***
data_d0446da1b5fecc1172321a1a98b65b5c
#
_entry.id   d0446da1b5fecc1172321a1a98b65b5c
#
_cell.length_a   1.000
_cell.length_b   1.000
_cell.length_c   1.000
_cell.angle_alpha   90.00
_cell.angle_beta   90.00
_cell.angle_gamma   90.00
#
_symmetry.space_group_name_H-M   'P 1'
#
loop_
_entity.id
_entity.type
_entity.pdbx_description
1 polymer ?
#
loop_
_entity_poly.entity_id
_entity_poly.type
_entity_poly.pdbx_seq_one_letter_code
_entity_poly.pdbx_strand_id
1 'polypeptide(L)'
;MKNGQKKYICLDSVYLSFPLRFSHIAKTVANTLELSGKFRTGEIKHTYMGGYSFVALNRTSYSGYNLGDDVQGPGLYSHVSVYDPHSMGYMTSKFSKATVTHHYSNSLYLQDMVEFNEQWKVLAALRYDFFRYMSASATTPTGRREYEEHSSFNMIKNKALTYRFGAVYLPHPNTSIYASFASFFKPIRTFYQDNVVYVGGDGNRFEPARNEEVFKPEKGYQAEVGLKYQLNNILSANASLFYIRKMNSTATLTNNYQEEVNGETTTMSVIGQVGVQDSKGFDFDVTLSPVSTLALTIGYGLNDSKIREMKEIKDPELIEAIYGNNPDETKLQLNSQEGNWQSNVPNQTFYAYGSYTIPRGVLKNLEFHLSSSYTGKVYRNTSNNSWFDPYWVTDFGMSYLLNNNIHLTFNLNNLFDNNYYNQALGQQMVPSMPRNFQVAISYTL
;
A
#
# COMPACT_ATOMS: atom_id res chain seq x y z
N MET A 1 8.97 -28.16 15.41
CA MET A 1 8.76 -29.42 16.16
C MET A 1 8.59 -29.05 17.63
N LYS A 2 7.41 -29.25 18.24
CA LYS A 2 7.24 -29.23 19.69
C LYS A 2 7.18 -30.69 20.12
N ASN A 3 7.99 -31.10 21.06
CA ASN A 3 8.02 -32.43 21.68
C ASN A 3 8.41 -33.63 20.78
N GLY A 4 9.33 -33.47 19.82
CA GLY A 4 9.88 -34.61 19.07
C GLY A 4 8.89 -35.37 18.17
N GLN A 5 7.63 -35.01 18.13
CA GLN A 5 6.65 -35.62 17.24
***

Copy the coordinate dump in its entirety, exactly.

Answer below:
data_d0446da1b5fecc1172321a1a98b65b5c
#
_entry.id   d0446da1b5fecc1172321a1a98b65b5c
#
_cell.length_a   1.000
_cell.length_b   1.000
_cell.length_c   1.000
_cell.angle_alpha   90.00
_cell.angle_beta   90.00
_cell.angle_gamma   90.00
#
_symmetry.space_group_name_H-M   'P 1'
#
loop_
_entity.id
_entity.type
_entity.pdbx_description
1 polymer ?
#
loop_
_entity_poly.entity_id
_entity_poly.type
_entity_poly.pdbx_seq_one_letter_code
_entity_poly.pdbx_strand_id
1 'polypeptide(L)'
;MKNGQKKYICLDSVYLSFPLRFSHIAKTVANTLELSGKFRTGEIKHTYMGGYSFVALNRTSYSGYNLGDDVQGPGLYSHVSVYDPHSMGYMTSKFSKATVTHHYSNSLYLQDMVEFNEQWKVLAALRYDFFRYMSASATTPTGRREYEEHSSFNMIKNKALTYRFGAVYLPHPNTSIYASFASFFKPIRTFYQDNVVYVGGDGNRFEPARNEEVFKPEKGYQAEVGLKYQLNNILSANASLFYIRKMNSTATLTNNYQEEVNGETTTMSVIGQVGVQDSKGFDFDVTLSPVSTLALTIGYGLNDSKIREMKEIKDPELIEAIYGNNPDETKLQLNSQEGNWQSNVPNQTFYAYGSYTIPRGVLKNLEFHLSSSYTGKVYRNTSNNSWFDPYWVTDFGMSYLLNNNIHLTFNLNNLFDNNYYNQALGQQMVPSMPRNFQVAISYTL
;
A
#
# COMPACT_ATOMS: atom_id res chain seq x y z
N MET A 1 8.97 -28.16 15.41
CA MET A 1 8.76 -29.42 16.16
C MET A 1 8.59 -29.05 17.63
N LYS A 2 7.41 -29.25 18.24
CA LYS A 2 7.24 -29.23 19.69
C LYS A 2 7.18 -30.69 20.12
N ASN A 3 7.99 -31.10 21.06
CA ASN A 3 8.02 -32.43 21.68
C ASN A 3 8.41 -33.63 20.78
N GLY A 4 9.33 -33.47 19.82
CA GLY A 4 9.88 -34.61 19.07
C GLY A 4 8.89 -35.37 18.17
N GLN A 5 7.63 -35.01 18.13
CA GLN A 5 6.65 -35.62 17.24